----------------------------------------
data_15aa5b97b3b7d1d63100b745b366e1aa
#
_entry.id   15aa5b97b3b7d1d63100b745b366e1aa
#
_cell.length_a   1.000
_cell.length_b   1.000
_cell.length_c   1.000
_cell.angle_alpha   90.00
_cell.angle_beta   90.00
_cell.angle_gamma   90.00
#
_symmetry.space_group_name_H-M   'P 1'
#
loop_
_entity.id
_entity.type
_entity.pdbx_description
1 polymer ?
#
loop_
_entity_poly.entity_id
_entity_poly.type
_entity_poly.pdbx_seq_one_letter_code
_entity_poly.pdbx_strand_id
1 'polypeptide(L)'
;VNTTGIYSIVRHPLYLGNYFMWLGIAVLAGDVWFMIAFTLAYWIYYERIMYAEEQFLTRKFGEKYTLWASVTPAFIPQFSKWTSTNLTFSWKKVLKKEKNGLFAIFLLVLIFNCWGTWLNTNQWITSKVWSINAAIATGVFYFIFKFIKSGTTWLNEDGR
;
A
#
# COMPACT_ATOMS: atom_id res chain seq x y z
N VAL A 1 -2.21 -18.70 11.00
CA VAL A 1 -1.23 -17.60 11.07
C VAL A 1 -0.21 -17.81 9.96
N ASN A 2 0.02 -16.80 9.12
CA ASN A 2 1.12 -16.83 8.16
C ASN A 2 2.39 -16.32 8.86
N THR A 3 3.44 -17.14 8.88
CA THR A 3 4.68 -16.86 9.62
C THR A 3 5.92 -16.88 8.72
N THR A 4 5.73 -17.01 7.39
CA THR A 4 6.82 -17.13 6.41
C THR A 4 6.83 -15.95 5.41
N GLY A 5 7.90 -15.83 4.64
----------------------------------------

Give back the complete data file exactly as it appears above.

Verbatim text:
data_15aa5b97b3b7d1d63100b745b366e1aa
#
_entry.id   15aa5b97b3b7d1d63100b745b366e1aa
#
_cell.length_a   1.000
_cell.length_b   1.000
_cell.length_c   1.000
_cell.angle_alpha   90.00
_cell.angle_beta   90.00
_cell.angle_gamma   90.00
#
_symmetry.space_group_name_H-M   'P 1'
#
loop_
_entity.id
_entity.type
_entity.pdbx_description
1 polymer ?
#
loop_
_entity_poly.entity_id
_entity_poly.type
_entity_poly.pdbx_seq_one_letter_code
_entity_poly.pdbx_strand_id
1 'polypeptide(L)'
;VNTTGIYSIVRHPLYLGNYFMWLGIAVLAGDVWFMIAFTLAYWIYYERIMYAEEQFLTRKFGEKYTLWASVTPAFIPQFSKWTSTNLTFSWKKVLKKEKNGLFAIFLLVLIFNCWGTWLNTNQWITSKVWSINAAIATGVFYFIFKFIKSGTTWLNEDGR
;
A
#
# COMPACT_ATOMS: atom_id res chain seq x y z
N VAL A 1 -2.21 -18.70 11.00
CA VAL A 1 -1.23 -17.60 11.07
C VAL A 1 -0.21 -17.81 9.96
N ASN A 2 0.02 -16.80 9.12
CA ASN A 2 1.12 -16.83 8.16
C ASN A 2 2.39 -16.32 8.86
N THR A 3 3.44 -17.14 8.88
CA THR A 3 4.68 -16.86 9.62
C THR A 3 5.92 -16.88 8.72
N THR A 4 5.73 -17.01 7.39
CA THR A 4 6.82 -17.13 6.41
C THR A 4 6.83 -15.95 5.41
N GLY A 5 7.90 -15.83 4.64